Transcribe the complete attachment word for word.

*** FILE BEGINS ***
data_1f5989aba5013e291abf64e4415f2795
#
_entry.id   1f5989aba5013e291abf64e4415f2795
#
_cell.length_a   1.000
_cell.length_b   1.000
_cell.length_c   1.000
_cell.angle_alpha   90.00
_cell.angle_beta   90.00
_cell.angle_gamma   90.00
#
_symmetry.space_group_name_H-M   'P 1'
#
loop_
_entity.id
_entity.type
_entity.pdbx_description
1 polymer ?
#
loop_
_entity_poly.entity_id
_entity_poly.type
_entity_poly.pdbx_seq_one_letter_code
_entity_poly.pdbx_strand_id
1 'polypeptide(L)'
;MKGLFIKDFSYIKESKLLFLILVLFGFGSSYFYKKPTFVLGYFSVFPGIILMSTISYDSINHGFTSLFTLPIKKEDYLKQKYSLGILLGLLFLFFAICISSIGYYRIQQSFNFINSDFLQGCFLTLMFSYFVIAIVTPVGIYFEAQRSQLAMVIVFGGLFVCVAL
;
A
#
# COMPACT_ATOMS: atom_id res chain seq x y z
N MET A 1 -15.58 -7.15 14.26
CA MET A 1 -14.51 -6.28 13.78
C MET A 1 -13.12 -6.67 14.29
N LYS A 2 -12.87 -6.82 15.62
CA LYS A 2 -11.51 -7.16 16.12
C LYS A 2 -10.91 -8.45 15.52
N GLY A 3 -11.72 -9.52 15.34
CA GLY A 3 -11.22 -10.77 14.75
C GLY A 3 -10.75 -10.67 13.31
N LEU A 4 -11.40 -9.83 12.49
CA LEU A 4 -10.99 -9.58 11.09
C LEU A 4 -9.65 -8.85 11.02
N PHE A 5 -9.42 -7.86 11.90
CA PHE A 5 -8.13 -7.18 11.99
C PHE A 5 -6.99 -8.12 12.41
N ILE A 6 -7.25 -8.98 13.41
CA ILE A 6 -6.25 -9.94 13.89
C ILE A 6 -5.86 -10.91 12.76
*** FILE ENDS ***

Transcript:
data_1f5989aba5013e291abf64e4415f2795
#
_entry.id   1f5989aba5013e291abf64e4415f2795
#
_cell.length_a   1.000
_cell.length_b   1.000
_cell.length_c   1.000
_cell.angle_alpha   90.00
_cell.angle_beta   90.00
_cell.angle_gamma   90.00
#
_symmetry.space_group_name_H-M   'P 1'
#
loop_
_entity.id
_entity.type
_entity.pdbx_description
1 polymer ?
#
loop_
_entity_poly.entity_id
_entity_poly.type
_entity_poly.pdbx_seq_one_letter_code
_entity_poly.pdbx_strand_id
1 'polypeptide(L)'
;MKGLFIKDFSYIKESKLLFLILVLFGFGSSYFYKKPTFVLGYFSVFPGIILMSTISYDSINHGFTSLFTLPIKKEDYLKQKYSLGILLGLLFLFFAICISSIGYYRIQQSFNFINSDFLQGCFLTLMFSYFVIAIVTPVGIYFEAQRSQLAMVIVFGGLFVCVAL
;
A
#
# COMPACT_ATOMS: atom_id res chain seq x y z
N MET A 1 -15.58 -7.15 14.26
CA MET A 1 -14.51 -6.28 13.78
C MET A 1 -13.12 -6.67 14.29
N LYS A 2 -12.87 -6.82 15.62
CA LYS A 2 -11.51 -7.16 16.12
C LYS A 2 -10.91 -8.45 15.52
N GLY A 3 -11.72 -9.52 15.34
CA GLY A 3 -11.22 -10.77 14.75
C GLY A 3 -10.75 -10.67 13.31
N LEU A 4 -11.40 -9.83 12.49
CA LEU A 4 -10.99 -9.58 11.09
C LEU A 4 -9.65 -8.85 11.02
N PHE A 5 -9.42 -7.86 11.90
CA PHE A 5 -8.13 -7.18 11.99
C PHE A 5 -6.99 -8.12 12.41
N ILE A 6 -7.25 -8.98 13.41
CA ILE A 6 -6.25 -9.94 13.89
C ILE A 6 -5.86 -10.91 12.76